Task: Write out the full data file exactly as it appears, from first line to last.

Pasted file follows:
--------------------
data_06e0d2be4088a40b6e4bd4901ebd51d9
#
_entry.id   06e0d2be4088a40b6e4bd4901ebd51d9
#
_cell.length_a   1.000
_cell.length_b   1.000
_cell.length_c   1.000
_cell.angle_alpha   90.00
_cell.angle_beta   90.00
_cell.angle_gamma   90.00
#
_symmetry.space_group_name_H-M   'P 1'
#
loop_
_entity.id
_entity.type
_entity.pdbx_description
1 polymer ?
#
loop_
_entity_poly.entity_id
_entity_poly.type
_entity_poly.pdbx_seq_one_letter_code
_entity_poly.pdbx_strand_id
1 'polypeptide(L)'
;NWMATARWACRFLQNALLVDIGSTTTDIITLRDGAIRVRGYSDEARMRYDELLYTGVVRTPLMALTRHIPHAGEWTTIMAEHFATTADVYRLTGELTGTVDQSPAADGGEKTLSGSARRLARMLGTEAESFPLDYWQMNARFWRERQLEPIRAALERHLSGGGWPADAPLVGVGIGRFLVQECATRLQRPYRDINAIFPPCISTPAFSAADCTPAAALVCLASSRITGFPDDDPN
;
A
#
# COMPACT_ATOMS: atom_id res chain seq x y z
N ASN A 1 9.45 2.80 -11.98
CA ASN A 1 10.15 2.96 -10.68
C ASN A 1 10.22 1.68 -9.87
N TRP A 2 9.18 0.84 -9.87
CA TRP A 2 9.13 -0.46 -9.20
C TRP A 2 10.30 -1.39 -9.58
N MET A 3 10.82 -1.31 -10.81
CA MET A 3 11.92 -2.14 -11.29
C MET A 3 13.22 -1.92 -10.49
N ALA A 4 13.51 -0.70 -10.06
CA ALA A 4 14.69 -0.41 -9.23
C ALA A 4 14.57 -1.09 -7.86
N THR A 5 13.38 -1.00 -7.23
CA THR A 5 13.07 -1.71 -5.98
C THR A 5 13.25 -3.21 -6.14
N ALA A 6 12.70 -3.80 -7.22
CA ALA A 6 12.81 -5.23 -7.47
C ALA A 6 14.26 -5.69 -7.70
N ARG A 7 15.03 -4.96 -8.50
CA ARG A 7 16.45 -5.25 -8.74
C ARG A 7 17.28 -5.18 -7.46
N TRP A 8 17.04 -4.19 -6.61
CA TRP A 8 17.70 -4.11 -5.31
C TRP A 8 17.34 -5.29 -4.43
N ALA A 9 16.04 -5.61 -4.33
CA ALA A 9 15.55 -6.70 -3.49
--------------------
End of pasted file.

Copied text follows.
data_06e0d2be4088a40b6e4bd4901ebd51d9
#
_entry.id   06e0d2be4088a40b6e4bd4901ebd51d9
#
_cell.length_a   1.000
_cell.length_b   1.000
_cell.length_c   1.000
_cell.angle_alpha   90.00
_cell.angle_beta   90.00
_cell.angle_gamma   90.00
#
_symmetry.space_group_name_H-M   'P 1'
#
loop_
_entity.id
_entity.type
_entity.pdbx_description
1 polymer ?
#
loop_
_entity_poly.entity_id
_entity_poly.type
_entity_poly.pdbx_seq_one_letter_code
_entity_poly.pdbx_strand_id
1 'polypeptide(L)'
;NWMATARWACRFLQNALLVDIGSTTTDIITLRDGAIRVRGYSDEARMRYDELLYTGVVRTPLMALTRHIPHAGEWTTIMAEHFATTADVYRLTGELTGTVDQSPAADGGEKTLSGSARRLARMLGTEAESFPLDYWQMNARFWRERQLEPIRAALERHLSGGGWPADAPLVGVGIGRFLVQECATRLQRPYRDINAIFPPCISTPAFSAADCTPAAALVCLASSRITGFPDDDPN
;
A
#
# COMPACT_ATOMS: atom_id res chain seq x y z
N ASN A 1 9.45 2.80 -11.98
CA ASN A 1 10.15 2.96 -10.68
C ASN A 1 10.22 1.68 -9.87
N TRP A 2 9.18 0.84 -9.87
CA TRP A 2 9.13 -0.46 -9.20
C TRP A 2 10.30 -1.39 -9.58
N MET A 3 10.82 -1.31 -10.81
CA MET A 3 11.92 -2.14 -11.29
C MET A 3 13.22 -1.92 -10.49
N ALA A 4 13.51 -0.70 -10.06
CA ALA A 4 14.69 -0.41 -9.23
C ALA A 4 14.57 -1.09 -7.86
N THR A 5 13.38 -1.00 -7.23
CA THR A 5 13.07 -1.71 -5.98
C THR A 5 13.25 -3.21 -6.14
N ALA A 6 12.70 -3.80 -7.22
CA ALA A 6 12.81 -5.23 -7.47
C ALA A 6 14.26 -5.69 -7.70
N ARG A 7 15.03 -4.96 -8.50
CA ARG A 7 16.45 -5.25 -8.74
C ARG A 7 17.28 -5.18 -7.46
N TRP A 8 17.04 -4.19 -6.61
CA TRP A 8 17.70 -4.11 -5.31
C TRP A 8 17.34 -5.29 -4.43
N ALA A 9 16.04 -5.61 -4.33
CA ALA A 9 15.55 -6.70 -3.49